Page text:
“Listen Kathy, I came to terms with this years ago. Daddy left us. He left us to start a new family, he didn’t want this family, so he left. Quit beating yourself up over him.”
Daddy died October 1, in his sleep, alone in his bed. We received a phone call, well a voice mail to call. We were pretty sure what that meant. We’d been estranged, pretty much no communication for past two years. Dad and our family. The ‘step-family’ swooped in a while ago. They were in, we were out. Nothing new.
For a while now, I’ve been spending time going over the past with my dad. The good, the bad and the ugly.
October 1959. I was 11, just starting puberty, my brothers were 10 and 8. Our little family moved to South Lake Tahoe. Dad was a blue collar worker. Mom’s collar was secretarial white. Dad was a builder, he could do anything. He figured he could make his dream stash in a small country berg that was destined for great things. To look at it now, the Lake is about the only thing up there that looks like it did 50 years ago.
We were quite the dysfunctional family as I remember. Fights, money troubles, women troubles. Two years after moving to Tahoe, Daddy took off with another woman to live in Oregon.
Junior high graduation came and went. He showed up for an hour. For the remainder of our young lives, my brothers and I received just about nothing from dad. No cards, no love, no birthday cash, no memories there at all.
Basically that relationship never changed over the course of our lives. Dad became and Grandpa Russ and Grandpa Russ was no different than Daddy Russ. Sometimes we saw him, heard from him, other times we didn’t. There were good times, short family trips, mini vacations, stories shared, new children, grand-children, great grand-children brought into the world. It all seemed so normal.
Two years ago, I told my dad that my sister-in-law was planning a big surprise 60th birthday party for my brother. Dad wanted to go! He was excited! I was excited! And though he’d had some recent impairments, lapses in cognition, judgment, memory, I told myself, we can do this. I’m an RN, a professionally trained, educated, psych nurse, he’s my dad.
Well, after three Emergency Room visits in three different cities, trains, planes, and ambulances in three different states, we made it home after never getting to the birthday party. Out of his home environment, Dad completely lost it in a series of confused, psychotic and violent episodes. We dragged home bewildered and lost.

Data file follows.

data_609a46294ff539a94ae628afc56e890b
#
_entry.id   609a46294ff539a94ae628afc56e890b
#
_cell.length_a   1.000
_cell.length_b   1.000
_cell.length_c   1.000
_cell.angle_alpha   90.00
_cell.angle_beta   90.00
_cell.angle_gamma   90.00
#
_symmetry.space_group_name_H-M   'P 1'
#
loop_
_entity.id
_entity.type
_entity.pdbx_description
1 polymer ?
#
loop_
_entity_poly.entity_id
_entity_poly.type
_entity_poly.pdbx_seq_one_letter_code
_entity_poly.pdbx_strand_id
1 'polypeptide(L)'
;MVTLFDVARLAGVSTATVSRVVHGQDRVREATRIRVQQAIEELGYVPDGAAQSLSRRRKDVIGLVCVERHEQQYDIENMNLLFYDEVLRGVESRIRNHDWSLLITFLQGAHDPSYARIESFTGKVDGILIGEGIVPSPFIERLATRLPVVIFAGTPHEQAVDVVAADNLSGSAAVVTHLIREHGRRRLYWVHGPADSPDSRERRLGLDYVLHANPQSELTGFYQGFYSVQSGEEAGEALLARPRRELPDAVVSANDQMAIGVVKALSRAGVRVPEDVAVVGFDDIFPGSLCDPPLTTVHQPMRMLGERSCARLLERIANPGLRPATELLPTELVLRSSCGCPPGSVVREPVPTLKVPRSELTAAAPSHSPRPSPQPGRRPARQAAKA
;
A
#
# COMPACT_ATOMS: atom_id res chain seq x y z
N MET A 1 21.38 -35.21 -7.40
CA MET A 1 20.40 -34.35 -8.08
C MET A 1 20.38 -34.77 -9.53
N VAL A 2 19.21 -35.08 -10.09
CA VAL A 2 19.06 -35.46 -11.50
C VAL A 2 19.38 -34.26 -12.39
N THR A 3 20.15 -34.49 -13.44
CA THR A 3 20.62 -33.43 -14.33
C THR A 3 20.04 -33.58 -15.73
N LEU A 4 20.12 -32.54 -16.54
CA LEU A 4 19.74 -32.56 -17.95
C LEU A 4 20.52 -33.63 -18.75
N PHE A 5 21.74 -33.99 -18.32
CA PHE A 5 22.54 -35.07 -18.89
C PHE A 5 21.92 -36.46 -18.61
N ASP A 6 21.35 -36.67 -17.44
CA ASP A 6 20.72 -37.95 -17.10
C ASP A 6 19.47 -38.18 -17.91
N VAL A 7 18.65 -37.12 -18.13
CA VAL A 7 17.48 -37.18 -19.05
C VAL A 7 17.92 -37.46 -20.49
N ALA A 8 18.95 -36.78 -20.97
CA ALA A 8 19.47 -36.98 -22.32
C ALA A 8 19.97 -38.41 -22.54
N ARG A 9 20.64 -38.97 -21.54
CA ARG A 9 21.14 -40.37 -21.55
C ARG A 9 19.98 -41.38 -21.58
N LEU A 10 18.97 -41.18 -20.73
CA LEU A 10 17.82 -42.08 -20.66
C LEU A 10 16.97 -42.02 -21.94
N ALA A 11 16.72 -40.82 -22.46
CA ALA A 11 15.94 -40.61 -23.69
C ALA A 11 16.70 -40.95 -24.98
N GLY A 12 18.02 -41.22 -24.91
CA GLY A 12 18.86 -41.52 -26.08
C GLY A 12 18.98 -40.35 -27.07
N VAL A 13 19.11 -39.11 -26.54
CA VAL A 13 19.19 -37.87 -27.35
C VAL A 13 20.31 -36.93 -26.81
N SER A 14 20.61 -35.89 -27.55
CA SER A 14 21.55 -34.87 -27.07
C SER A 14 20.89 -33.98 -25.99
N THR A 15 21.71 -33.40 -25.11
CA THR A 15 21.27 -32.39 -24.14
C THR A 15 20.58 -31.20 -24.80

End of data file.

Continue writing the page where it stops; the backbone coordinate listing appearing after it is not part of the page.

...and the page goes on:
As a young man, Daddy survived three years of prison camp in WWII after being captured on Wake Island. He later helped build the port in his tiny fishing village. He traveled and loved and was loved. My travel bug I’ve gotten from him.
As I said, since his death, I’ve gone over all my dad’s mistakes enough times to see all the things I’ve done wrong. He was just doing his best. I was doing my best. His dad left his mom when he and his two brothers were little boys, off to sail the world as a merchant marine.
When I learned he was dead, I didn’t want a service. I’d said my goodbye long ago. Overnight a change of heart set in. We did need it, my kids, my self, we needed to say our goodbyes. So we had a small, home garden family service. My brothers didn’t attend. They had their own goodbyes to do, in their own style. So, on a bright and beautiful fall sunny Sunday, it was time to say a few things about Grandpa Russ.
“Remember the fresh salmon he brought to us when we were up camping in the Oregon woods?”
. . . “Or the time he chewed out the restaurant chef for not buying local fresh crab?”
. . . “I only remember how grumpy he was.”
. . . “I remember when he ‘disappeared’ with Grandma Mollie for a couple days when they were both visiting their first grandson. Long after they had divorced.”
. . . “How about the time he took us out in the Pacific in his fishing boat? And Pauline got sick, throwing up over the side? Hah hah hah”
Come together in a circle, hands holding hands, soothing threads of ‘Amazing Grace’ in the air. Peace, gratitude, chuckles.
…“Okay, let’s see how the Niners are doing!”
A final word about my dad’s dying? I wish I felt worse than I do.